Financing and Investors—Because marijuana remains federally illegal, businesses can have a difficult time obtaining bank accounts, loans from banks, and other traditional forms of financing. Many start-up businesses require a great deal of funds to get off the ground. Potentially, anyone involved in the marijuana business, even investors, could be federally charged with a crime as the substance remains a Schedule I drug. As such, it may be difficult for marijuana businesses to operate within financial institutions and secure capital from reliable sources and individuals and/or companies may not want to take such a risk.

     Tax Concerns—As the marijuana business is federally illegal, there are serious federal tax implications in owning and operating a marijuana business. For instance, the Internal Revenue Code denies business deductions for illegal businesses. Therefore, a marijuana businesses’ tax rate is significantly higher than that of a business that is operating legally under federal law. Additionally, states where marijuana is legal, can and oftentimes do, impose significant taxes on marijuana operations.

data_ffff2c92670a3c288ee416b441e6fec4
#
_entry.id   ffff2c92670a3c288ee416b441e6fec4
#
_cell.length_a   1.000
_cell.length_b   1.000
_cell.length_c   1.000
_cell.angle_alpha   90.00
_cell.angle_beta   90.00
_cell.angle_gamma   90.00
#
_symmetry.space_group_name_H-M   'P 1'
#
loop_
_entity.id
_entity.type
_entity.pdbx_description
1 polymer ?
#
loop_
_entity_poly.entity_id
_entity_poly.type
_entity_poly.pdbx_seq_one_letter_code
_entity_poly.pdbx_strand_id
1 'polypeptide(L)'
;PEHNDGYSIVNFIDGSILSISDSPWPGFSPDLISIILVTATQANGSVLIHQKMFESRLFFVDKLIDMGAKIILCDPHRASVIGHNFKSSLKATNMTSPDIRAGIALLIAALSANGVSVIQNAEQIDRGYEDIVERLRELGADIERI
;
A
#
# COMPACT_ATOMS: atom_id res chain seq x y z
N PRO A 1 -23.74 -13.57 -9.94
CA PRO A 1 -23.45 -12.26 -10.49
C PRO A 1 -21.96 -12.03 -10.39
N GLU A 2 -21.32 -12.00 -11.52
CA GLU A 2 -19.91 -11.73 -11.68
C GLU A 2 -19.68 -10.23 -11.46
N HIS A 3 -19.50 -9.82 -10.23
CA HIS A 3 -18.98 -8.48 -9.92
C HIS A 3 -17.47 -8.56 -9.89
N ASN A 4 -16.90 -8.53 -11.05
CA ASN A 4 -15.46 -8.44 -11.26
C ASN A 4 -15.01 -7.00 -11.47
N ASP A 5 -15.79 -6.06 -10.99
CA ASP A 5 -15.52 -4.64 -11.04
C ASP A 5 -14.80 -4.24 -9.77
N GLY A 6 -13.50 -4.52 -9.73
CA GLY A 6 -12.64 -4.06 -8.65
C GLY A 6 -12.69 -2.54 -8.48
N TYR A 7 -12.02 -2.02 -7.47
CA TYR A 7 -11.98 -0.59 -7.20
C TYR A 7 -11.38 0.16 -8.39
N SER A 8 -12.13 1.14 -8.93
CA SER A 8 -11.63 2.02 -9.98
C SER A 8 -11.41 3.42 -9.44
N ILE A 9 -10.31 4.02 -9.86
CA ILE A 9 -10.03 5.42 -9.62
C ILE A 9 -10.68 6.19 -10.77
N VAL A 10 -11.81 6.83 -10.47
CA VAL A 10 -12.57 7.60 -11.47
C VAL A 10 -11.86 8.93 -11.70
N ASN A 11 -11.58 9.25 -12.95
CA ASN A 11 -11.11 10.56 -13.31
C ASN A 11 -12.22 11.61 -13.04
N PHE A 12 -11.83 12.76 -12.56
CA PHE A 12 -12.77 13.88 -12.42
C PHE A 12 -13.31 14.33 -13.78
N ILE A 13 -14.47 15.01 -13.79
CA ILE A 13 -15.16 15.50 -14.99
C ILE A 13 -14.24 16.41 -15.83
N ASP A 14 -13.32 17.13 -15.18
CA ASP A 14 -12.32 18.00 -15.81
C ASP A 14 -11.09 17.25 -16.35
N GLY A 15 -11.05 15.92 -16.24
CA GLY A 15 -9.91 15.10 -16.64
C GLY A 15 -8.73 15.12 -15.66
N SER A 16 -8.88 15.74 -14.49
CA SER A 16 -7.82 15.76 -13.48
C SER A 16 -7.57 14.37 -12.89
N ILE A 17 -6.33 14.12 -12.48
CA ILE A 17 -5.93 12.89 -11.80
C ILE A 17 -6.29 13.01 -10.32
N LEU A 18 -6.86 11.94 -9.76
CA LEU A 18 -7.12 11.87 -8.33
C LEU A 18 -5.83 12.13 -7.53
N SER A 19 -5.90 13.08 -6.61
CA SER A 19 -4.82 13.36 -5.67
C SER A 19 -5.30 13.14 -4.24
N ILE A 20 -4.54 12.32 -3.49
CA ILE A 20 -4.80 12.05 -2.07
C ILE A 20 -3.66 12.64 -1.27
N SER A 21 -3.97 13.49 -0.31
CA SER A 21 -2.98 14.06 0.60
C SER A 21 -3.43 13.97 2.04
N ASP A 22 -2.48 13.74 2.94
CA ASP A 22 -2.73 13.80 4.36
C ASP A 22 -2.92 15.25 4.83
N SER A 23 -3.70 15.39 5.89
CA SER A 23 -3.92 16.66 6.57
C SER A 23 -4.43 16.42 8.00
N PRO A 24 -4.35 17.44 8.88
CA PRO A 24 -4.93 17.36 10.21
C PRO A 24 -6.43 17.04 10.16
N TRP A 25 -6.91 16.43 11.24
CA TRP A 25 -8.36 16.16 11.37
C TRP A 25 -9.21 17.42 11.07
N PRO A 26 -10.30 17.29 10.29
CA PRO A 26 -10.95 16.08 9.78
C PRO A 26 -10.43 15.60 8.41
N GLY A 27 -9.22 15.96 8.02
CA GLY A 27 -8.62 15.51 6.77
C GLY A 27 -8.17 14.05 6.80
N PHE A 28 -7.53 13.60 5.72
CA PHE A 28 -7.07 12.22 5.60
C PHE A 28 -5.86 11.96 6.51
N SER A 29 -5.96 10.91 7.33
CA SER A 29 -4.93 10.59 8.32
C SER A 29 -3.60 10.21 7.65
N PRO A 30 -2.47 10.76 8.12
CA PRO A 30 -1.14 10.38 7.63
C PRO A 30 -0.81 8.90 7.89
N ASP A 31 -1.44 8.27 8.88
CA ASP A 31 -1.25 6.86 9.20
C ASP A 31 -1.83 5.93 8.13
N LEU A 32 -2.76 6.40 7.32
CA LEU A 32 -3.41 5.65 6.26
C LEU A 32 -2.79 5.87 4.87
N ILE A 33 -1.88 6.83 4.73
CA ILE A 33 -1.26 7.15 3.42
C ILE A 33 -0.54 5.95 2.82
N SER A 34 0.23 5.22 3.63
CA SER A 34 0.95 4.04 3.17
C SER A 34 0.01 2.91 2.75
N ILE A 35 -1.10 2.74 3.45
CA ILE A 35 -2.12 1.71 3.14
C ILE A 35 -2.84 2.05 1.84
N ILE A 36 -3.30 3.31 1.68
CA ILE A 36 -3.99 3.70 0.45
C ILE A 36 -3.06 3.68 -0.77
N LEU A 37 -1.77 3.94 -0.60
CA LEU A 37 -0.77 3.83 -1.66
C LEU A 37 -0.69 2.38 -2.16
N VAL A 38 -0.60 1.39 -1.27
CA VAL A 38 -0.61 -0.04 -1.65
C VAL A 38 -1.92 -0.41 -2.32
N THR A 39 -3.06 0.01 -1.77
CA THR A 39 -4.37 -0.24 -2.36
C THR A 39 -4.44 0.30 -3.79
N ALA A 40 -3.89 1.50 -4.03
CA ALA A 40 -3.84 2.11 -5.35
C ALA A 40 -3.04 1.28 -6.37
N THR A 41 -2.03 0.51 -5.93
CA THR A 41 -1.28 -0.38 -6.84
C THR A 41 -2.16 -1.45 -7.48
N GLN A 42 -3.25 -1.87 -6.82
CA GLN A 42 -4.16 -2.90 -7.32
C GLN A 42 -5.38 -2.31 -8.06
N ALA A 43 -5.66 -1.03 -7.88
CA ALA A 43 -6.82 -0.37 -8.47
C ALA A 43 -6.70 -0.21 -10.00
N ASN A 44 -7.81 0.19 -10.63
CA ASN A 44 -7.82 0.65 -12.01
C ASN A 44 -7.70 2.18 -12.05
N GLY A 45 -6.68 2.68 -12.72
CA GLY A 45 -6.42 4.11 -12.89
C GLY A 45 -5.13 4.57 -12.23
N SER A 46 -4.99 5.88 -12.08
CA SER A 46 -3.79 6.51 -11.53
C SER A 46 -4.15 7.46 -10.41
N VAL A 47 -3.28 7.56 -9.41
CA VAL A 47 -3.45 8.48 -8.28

Intellectual Property—Federally illegal marijuana businesses cannot obtain a registered trademark for the marijuana products through the United States Patent and Trademark Office. Thus, marijuana businesses face problems in developing and securing intellectual property.

     Market Restrictions—Getting the businesses name out to the public may be difficult as there are generally several marketing and advertising restrictions in the states where marijuana use is legal due to the federal illegality. Because advertising can be severely restricted and traditional forms of media may not engage in such advertising, it places limitations on the marijuana industry to reach consumers.

     Liability—In manufacturing and selling marijuana, there are certainly concerns with respect to liability if a customer suffers injury because of consuming the product. If a customer is injured because the marijuana contained pesticides, chemicals, mold, mildew, etc., then the business operator and/or manufacturer is exposing itself to potential lawsuits. Additionally, adequate liability coverage from insurance companies may be difficult to obtain as traditional insurance carriers may not want to cover federally illegal businesses.

     There is now a line separating federal prohibition from state permission. Time will inform us as to how this conflict of jurisdictions will be resolved. In the meantime, one would expect big business to adopt a wait and see before investing in what could one day be a lawful billion dollar enterprise if all the moving governments align.